Depending on your particular diagnosis, treatment might include:

  • Growth factors to stimulate blood cell production
  • Steroids or other drugs to suppress your immune system
  • Chemotherapy to destroy abnormal cells
  • Transfusions to support you with healthy blood cells
  • Gene therapy to replace or deactivate a disease-causing gene or to introduce a disease-fighting gene
  • Immunotherapy to harness the power of your own immune system to fight disease

Learn More About Immunotherapy

Bleeding disorders like hemophilia may call for blood-component therapies, such as platelet transfusions or clotting factors. Diseases that involve clotting might require drugs that reduce the risk of clots forming.

Some conditions require a bone marrow transplant to replace your marrow stem cells with healthy ones. Doctors at the Fred Hutch Bone Marrow Transplant Program at SCCA have performed more than 16,000 bone marrow transplants — more than any other institution in the world.

Learn More About Bone Marrow Transplant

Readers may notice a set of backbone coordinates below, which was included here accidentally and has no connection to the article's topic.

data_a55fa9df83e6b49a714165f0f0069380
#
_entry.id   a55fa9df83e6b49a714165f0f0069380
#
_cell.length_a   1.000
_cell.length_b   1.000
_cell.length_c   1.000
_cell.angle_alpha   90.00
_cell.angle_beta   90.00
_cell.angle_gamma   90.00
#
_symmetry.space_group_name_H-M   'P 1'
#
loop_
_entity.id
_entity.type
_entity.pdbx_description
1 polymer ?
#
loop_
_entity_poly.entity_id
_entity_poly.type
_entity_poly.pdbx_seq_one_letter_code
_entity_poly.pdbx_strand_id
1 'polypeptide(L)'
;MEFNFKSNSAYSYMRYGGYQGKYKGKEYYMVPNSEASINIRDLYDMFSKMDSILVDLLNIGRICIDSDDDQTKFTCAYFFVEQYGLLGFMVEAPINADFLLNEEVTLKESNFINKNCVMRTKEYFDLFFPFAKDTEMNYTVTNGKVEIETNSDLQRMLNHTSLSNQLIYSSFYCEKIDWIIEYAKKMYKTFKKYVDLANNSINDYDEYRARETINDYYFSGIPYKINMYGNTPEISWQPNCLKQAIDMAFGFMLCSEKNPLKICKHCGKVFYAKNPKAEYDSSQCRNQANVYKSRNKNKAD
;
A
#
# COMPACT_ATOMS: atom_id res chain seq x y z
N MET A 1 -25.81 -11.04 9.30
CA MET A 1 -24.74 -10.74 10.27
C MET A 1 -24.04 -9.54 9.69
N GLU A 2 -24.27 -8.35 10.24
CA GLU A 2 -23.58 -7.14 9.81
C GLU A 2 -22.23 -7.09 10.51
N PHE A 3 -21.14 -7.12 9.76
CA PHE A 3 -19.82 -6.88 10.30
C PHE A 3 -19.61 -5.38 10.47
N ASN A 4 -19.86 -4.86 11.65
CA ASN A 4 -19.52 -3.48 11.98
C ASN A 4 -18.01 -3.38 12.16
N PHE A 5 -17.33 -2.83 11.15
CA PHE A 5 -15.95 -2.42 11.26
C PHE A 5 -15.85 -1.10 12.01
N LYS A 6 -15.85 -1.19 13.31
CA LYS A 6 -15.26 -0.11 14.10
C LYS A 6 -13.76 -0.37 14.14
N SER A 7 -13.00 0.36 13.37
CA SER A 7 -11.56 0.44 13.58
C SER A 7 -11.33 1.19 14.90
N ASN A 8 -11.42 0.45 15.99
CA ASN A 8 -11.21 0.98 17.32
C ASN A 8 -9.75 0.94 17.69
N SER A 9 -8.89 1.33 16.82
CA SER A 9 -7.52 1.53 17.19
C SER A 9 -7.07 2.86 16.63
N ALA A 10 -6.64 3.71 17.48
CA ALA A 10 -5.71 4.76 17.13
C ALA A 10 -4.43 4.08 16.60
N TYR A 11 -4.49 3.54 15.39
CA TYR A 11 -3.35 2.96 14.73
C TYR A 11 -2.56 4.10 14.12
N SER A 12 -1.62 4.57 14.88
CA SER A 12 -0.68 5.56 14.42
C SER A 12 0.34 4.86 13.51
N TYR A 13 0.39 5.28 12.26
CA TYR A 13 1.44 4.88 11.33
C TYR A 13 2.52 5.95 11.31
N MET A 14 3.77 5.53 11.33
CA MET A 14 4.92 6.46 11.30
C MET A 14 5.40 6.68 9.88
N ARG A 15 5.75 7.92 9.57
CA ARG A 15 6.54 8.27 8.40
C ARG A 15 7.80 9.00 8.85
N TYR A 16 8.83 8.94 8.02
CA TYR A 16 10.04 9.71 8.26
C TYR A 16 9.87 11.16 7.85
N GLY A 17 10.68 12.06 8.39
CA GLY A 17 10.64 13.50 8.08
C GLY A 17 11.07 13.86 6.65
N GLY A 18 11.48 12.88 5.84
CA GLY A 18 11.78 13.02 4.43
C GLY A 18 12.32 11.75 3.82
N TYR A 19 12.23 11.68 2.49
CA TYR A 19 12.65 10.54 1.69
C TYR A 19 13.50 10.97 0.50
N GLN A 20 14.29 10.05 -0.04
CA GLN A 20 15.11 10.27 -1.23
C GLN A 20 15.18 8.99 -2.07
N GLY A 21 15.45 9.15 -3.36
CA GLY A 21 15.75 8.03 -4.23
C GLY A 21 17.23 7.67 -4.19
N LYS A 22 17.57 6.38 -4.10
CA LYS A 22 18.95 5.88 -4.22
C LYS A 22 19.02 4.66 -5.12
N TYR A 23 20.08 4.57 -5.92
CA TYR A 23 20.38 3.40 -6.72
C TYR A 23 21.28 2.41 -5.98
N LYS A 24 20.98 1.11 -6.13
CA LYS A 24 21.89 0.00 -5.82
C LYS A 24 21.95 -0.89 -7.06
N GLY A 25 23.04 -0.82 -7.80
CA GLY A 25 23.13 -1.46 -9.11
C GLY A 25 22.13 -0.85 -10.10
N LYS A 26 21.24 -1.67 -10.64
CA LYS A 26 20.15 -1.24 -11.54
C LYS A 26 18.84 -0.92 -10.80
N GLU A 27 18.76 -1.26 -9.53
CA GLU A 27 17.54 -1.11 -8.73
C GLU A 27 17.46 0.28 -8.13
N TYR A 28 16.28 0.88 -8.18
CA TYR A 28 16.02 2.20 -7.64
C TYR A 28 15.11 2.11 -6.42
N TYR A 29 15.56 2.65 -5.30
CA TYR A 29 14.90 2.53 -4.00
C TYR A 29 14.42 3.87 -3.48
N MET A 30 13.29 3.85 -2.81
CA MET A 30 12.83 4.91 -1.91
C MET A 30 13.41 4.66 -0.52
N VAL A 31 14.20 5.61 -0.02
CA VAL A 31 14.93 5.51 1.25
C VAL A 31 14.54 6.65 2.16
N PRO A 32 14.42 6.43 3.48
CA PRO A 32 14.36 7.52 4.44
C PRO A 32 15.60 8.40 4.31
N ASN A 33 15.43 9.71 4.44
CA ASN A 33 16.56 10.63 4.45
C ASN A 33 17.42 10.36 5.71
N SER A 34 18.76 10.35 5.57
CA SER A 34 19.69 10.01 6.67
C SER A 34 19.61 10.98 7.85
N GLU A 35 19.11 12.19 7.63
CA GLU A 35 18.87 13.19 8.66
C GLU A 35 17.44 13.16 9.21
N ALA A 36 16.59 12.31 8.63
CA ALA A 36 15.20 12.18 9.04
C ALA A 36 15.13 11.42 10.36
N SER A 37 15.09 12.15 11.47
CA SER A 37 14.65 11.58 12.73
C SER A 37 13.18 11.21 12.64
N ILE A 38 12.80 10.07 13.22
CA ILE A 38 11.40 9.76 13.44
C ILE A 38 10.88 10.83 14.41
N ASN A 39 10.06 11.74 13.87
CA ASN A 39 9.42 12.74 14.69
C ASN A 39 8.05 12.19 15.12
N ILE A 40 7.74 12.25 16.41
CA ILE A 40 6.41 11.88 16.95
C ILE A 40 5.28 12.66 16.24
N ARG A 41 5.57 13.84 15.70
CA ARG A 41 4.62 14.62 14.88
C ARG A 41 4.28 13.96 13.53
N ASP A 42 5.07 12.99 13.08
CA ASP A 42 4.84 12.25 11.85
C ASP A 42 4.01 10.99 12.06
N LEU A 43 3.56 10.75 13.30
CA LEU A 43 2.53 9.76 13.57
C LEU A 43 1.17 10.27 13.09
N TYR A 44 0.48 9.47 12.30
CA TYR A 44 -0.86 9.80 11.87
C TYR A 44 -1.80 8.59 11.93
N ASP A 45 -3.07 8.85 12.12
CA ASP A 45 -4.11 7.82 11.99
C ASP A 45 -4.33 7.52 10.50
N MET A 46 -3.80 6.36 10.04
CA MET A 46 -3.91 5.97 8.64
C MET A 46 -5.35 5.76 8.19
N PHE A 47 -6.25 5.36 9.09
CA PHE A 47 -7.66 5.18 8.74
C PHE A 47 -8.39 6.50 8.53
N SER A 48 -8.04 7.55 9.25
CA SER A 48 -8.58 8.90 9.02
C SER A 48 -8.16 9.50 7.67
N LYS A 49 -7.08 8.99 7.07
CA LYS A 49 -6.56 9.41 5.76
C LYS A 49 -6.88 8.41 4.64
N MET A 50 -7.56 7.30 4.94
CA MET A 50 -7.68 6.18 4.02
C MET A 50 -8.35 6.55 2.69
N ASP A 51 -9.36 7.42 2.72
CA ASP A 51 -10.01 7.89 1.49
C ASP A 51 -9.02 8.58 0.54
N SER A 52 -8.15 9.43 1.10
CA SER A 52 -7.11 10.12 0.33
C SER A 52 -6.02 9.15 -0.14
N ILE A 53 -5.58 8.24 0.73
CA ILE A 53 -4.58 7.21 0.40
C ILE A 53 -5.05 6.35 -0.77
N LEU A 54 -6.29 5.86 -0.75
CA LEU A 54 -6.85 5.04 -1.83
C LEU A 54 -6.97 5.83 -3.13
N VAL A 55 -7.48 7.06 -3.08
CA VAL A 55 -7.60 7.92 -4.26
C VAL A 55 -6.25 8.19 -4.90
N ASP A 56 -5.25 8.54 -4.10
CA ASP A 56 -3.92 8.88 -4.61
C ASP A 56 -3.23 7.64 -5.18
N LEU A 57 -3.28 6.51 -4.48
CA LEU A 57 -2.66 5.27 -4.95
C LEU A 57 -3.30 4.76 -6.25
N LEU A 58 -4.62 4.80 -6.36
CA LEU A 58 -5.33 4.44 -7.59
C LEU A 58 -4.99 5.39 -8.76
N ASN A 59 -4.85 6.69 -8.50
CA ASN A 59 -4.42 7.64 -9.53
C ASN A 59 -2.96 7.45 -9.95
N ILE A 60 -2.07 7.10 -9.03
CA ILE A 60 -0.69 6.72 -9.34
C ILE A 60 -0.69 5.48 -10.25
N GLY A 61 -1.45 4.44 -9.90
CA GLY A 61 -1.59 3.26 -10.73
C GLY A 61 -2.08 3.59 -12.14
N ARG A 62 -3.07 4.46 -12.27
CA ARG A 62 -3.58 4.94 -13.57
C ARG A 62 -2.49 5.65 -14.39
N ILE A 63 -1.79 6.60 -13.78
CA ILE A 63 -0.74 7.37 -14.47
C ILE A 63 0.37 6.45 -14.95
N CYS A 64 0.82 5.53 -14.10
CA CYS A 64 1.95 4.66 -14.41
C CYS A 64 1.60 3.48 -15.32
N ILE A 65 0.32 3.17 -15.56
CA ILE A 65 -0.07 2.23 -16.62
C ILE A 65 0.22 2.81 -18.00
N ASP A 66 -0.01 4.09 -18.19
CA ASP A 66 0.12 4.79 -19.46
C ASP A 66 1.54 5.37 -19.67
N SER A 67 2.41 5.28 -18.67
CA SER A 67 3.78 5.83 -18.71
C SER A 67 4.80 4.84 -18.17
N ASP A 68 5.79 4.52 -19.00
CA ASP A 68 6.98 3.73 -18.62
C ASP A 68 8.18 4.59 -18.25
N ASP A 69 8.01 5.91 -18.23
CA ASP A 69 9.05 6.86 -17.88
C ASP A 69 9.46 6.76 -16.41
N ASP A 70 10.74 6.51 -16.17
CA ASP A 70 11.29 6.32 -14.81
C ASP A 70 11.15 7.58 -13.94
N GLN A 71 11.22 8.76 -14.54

Bone marrow The soft, spongy material in the center of your bones that produces all your blood cells, such as white blood cells, red blood cells and platelets. Bone marrow transplant The process of treating disease with high doses of chemotherapy, radiation therapy or both. Bone marrow or peripheral blood stem cells are given after treatment to help the body make more blood cells. The process of treating disease with high doses of chemotherapy, radiation therapy or both. Because this treatment destroys the bone marrow’s ability to produce blood cells, bone marrow or peripheral blood stem cells are given after treatment to help the body make more blood cells. Chemotherapy Treatment that uses drugs to stop the growth of cancer cells, either by killing the cells or by stopping them from dividing. It may be given alone or with other treatments. Treatment that uses drugs to stop the growth of cancer cells, either by killing the cells or by stopping them from dividing. Chemotherapy may be given by mouth, injection, infusion or on the skin, depending on the type and stage of the cancer being treated. It may be given alone or with other treatments, such as surgery, radiation therapy or biologic therapy. Gene The functional and physical unit of heredity passed from parent to offspring. Genes are pieces of DNA, and most genes contain the information for making a specific protein. Immunotherapy A type of therapy that uses substances to stimulate or suppress the immune system to help the body fight cancer, infection and other diseases. A therapy that uses substances to stimulate or suppress the immune system to help the body fight cancer, infection and other diseases. Some immunotherapies only target certain cells of the immune system. Others affect the immune system in a general way. Types of immunotherapy include cytokines, vaccines, bacillus Calmette-Guerin (BCG) and some monoclonal antibodies. Platelet A tiny, disc-shaped piece of a cell that is found in the blood and spleen. Platelets help form blood clots to slow or stop bleeding and to help wounds heal. A tiny, disc-shaped piece of a cell that is found in the blood and spleen. Platelets are pieces of very large cells in the bone marrow called megakaryocytes. They help form blood clots to slow or stop bleeding and to help wounds heal. Having too many or too few platelets, or having platelets that do not work as they should, can cause problems. Checking the number of platelets in the blood may help diagnose certain diseases or conditions. Stem cell A cell from which other types of cells develop. For example, blood cells develop from blood-forming stem cells. Steroid A type of drug used to relieve swelling and inflammation. Some steroid drugs may also have antitumor effects.